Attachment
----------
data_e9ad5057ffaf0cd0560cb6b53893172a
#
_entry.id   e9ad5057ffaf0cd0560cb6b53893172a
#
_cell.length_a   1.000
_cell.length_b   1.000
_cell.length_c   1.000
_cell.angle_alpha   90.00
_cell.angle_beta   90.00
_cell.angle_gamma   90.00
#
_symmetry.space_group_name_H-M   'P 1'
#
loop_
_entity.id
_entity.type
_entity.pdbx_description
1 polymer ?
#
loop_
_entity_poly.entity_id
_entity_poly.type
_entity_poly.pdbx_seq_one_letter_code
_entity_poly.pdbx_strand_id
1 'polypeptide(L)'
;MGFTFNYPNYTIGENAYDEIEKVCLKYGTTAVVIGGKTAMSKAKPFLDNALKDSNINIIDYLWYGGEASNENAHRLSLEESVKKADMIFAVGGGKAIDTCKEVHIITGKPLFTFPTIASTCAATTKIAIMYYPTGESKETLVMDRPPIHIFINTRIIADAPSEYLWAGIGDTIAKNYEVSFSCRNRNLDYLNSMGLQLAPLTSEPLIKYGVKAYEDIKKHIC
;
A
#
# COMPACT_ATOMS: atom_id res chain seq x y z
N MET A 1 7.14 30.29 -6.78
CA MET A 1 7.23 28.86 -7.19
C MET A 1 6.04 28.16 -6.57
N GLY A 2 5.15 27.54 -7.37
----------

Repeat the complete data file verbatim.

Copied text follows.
data_e9ad5057ffaf0cd0560cb6b53893172a
#
_entry.id   e9ad5057ffaf0cd0560cb6b53893172a
#
_cell.length_a   1.000
_cell.length_b   1.000
_cell.length_c   1.000
_cell.angle_alpha   90.00
_cell.angle_beta   90.00
_cell.angle_gamma   90.00
#
_symmetry.space_group_name_H-M   'P 1'
#
loop_
_entity.id
_entity.type
_entity.pdbx_description
1 polymer ?
#
loop_
_entity_poly.entity_id
_entity_poly.type
_entity_poly.pdbx_seq_one_letter_code
_entity_poly.pdbx_strand_id
1 'polypeptide(L)'
;MGFTFNYPNYTIGENAYDEIEKVCLKYGTTAVVIGGKTAMSKAKPFLDNALKDSNINIIDYLWYGGEASNENAHRLSLEESVKKADMIFAVGGGKAIDTCKEVHIITGKPLFTFPTIASTCAATTKIAIMYYPTGESKETLVMDRPPIHIFINTRIIADAPSEYLWAGIGDTIAKNYEVSFSCRNRNLDYLNSMGLQLAPLTSEPLIKYGVKAYEDIKKHIC
;
A
#
# COMPACT_ATOMS: atom_id res chain seq x y z
N MET A 1 7.14 30.29 -6.78
CA MET A 1 7.23 28.86 -7.19
C MET A 1 6.04 28.16 -6.57
N GLY A 2 5.15 27.54 -7.37